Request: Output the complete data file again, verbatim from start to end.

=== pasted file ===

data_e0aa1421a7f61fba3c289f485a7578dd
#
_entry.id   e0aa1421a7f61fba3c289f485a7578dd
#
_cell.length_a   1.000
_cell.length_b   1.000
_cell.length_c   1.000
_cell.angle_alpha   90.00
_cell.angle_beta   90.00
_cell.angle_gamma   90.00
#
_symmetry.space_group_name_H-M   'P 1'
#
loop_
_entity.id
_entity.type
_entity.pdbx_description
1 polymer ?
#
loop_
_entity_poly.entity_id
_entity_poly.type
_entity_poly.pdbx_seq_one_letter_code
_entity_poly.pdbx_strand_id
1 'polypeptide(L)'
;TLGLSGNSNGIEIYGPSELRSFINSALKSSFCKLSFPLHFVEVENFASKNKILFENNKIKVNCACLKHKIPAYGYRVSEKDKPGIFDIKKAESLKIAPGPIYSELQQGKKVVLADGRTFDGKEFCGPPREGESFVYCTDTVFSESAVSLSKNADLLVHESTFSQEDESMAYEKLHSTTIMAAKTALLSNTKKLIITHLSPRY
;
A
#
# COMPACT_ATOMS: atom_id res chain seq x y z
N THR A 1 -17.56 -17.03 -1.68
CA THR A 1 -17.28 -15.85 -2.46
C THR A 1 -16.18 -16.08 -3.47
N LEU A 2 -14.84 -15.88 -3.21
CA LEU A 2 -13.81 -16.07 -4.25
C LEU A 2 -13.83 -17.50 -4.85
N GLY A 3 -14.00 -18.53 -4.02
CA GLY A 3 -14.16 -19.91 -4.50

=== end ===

data_e0aa1421a7f61fba3c289f485a7578dd
#
_entry.id   e0aa1421a7f61fba3c289f485a7578dd
#
_cell.length_a   1.000
_cell.length_b   1.000
_cell.length_c   1.000
_cell.angle_alpha   90.00
_cell.angle_beta   90.00
_cell.angle_gamma   90.00
#
_symmetry.space_group_name_H-M   'P 1'
#
loop_
_entity.id
_entity.type
_entity.pdbx_description
1 polymer ?
#
loop_
_entity_poly.entity_id
_entity_poly.type
_entity_poly.pdbx_seq_one_letter_code
_entity_poly.pdbx_strand_id
1 'polypeptide(L)'
;TLGLSGNSNGIEIYGPSELRSFINSALKSSFCKLSFPLHFVEVENFASKNKILFENNKIKVNCACLKHKIPAYGYRVSEKDKPGIFDIKKAESLKIAPGPIYSELQQGKKVVLADGRTFDGKEFCGPPREGESFVYCTDTVFSESAVSLSKNADLLVHESTFSQEDESMAYEKLHSTTIMAAKTALLSNTKKLIITHLSPRY
;
A
#
# COMPACT_ATOMS: atom_id res chain seq x y z
N THR A 1 -17.56 -17.03 -1.68
CA THR A 1 -17.28 -15.85 -2.46
C THR A 1 -16.18 -16.08 -3.47
N LEU A 2 -14.84 -15.88 -3.21
CA LEU A 2 -13.81 -16.07 -4.25
C LEU A 2 -13.83 -17.50 -4.85
N GLY A 3 -14.00 -18.53 -4.02
CA GLY A 3 -14.16 -19.91 -4.50